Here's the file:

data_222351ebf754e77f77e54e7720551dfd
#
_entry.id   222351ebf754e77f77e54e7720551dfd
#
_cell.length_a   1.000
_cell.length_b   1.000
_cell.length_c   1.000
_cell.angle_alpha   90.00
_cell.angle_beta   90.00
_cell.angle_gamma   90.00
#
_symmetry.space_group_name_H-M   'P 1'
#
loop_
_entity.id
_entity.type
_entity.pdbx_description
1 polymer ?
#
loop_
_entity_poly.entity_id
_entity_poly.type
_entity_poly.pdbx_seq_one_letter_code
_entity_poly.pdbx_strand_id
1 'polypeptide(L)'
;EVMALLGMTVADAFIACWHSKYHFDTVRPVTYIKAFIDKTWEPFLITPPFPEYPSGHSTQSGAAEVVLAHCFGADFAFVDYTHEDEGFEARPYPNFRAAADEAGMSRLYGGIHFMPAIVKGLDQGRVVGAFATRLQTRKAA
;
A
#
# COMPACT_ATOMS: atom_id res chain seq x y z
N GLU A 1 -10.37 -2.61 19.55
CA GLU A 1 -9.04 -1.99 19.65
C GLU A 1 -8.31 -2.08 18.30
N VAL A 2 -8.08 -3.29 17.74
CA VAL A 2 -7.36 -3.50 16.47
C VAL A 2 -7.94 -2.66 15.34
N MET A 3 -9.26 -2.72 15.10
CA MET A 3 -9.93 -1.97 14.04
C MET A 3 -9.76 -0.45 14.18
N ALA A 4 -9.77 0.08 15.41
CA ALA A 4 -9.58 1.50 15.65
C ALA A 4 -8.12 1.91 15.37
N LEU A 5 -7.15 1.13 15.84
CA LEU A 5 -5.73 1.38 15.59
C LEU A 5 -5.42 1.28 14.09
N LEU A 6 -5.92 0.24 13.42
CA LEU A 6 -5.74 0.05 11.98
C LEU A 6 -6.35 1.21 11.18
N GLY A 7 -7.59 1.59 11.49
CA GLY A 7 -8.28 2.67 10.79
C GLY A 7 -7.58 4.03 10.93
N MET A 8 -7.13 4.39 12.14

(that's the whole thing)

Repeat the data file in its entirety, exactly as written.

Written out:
data_222351ebf754e77f77e54e7720551dfd
#
_entry.id   222351ebf754e77f77e54e7720551dfd
#
_cell.length_a   1.000
_cell.length_b   1.000
_cell.length_c   1.000
_cell.angle_alpha   90.00
_cell.angle_beta   90.00
_cell.angle_gamma   90.00
#
_symmetry.space_group_name_H-M   'P 1'
#
loop_
_entity.id
_entity.type
_entity.pdbx_description
1 polymer ?
#
loop_
_entity_poly.entity_id
_entity_poly.type
_entity_poly.pdbx_seq_one_letter_code
_entity_poly.pdbx_strand_id
1 'polypeptide(L)'
;EVMALLGMTVADAFIACWHSKYHFDTVRPVTYIKAFIDKTWEPFLITPPFPEYPSGHSTQSGAAEVVLAHCFGADFAFVDYTHEDEGFEARPYPNFRAAADEAGMSRLYGGIHFMPAIVKGLDQGRVVGAFATRLQTRKAA
;
A
#
# COMPACT_ATOMS: atom_id res chain seq x y z
N GLU A 1 -10.37 -2.61 19.55
CA GLU A 1 -9.04 -1.99 19.65
C GLU A 1 -8.31 -2.08 18.30
N VAL A 2 -8.08 -3.29 17.74
CA VAL A 2 -7.36 -3.50 16.47
C VAL A 2 -7.94 -2.66 15.34
N MET A 3 -9.26 -2.72 15.10
CA MET A 3 -9.93 -1.97 14.04
C MET A 3 -9.76 -0.45 14.18
N ALA A 4 -9.77 0.08 15.41
CA ALA A 4 -9.58 1.50 15.65
C ALA A 4 -8.12 1.91 15.37
N LEU A 5 -7.15 1.13 15.84
CA LEU A 5 -5.73 1.38 15.59
C LEU A 5 -5.42 1.28 14.09
N LEU A 6 -5.92 0.24 13.42
CA LEU A 6 -5.74 0.05 11.98
C LEU A 6 -6.35 1.21 11.18
N GLY A 7 -7.59 1.59 11.49
CA GLY A 7 -8.28 2.67 10.79
C GLY A 7 -7.58 4.03 10.93
N MET A 8 -7.13 4.39 12.14